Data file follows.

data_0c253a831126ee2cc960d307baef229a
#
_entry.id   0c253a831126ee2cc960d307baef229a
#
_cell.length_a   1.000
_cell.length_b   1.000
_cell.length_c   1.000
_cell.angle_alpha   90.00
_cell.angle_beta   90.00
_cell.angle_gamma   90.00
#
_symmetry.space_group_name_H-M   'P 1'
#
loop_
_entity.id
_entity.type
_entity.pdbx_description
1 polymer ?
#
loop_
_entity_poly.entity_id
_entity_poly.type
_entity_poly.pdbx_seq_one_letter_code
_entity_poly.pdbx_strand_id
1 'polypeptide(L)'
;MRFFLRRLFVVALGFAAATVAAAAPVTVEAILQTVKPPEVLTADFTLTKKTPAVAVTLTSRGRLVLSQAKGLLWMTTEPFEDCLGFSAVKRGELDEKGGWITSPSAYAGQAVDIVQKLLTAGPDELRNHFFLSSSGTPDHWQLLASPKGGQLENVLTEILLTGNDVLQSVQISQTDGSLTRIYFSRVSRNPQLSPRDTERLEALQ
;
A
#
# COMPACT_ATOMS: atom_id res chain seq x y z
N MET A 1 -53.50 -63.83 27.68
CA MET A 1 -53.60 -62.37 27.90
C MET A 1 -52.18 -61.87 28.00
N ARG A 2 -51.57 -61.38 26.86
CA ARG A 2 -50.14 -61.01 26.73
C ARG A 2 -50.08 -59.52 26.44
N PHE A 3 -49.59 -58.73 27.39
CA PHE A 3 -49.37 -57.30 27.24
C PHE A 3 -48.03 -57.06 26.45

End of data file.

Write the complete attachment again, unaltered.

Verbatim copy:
data_0c253a831126ee2cc960d307baef229a
#
_entry.id   0c253a831126ee2cc960d307baef229a
#
_cell.length_a   1.000
_cell.length_b   1.000
_cell.length_c   1.000
_cell.angle_alpha   90.00
_cell.angle_beta   90.00
_cell.angle_gamma   90.00
#
_symmetry.space_group_name_H-M   'P 1'
#
loop_
_entity.id
_entity.type
_entity.pdbx_description
1 polymer ?
#
loop_
_entity_poly.entity_id
_entity_poly.type
_entity_poly.pdbx_seq_one_letter_code
_entity_poly.pdbx_strand_id
1 'polypeptide(L)'
;MRFFLRRLFVVALGFAAATVAAAAPVTVEAILQTVKPPEVLTADFTLTKKTPAVAVTLTSRGRLVLSQAKGLLWMTTEPFEDCLGFSAVKRGELDEKGGWITSPSAYAGQAVDIVQKLLTAGPDELRNHFFLSSSGTPDHWQLLASPKGGQLENVLTEILLTGNDVLQSVQISQTDGSLTRIYFSRVSRNPQLSPRDTERLEALQ
;
A
#
# COMPACT_ATOMS: atom_id res chain seq x y z
N MET A 1 -53.50 -63.83 27.68
CA MET A 1 -53.60 -62.37 27.90
C MET A 1 -52.18 -61.87 28.00
N ARG A 2 -51.57 -61.38 26.86
CA ARG A 2 -50.14 -61.01 26.73
C ARG A 2 -50.08 -59.52 26.44
N PHE A 3 -49.59 -58.73 27.39
CA PHE A 3 -49.37 -57.30 27.24
C PHE A 3 -48.03 -57.06 26.45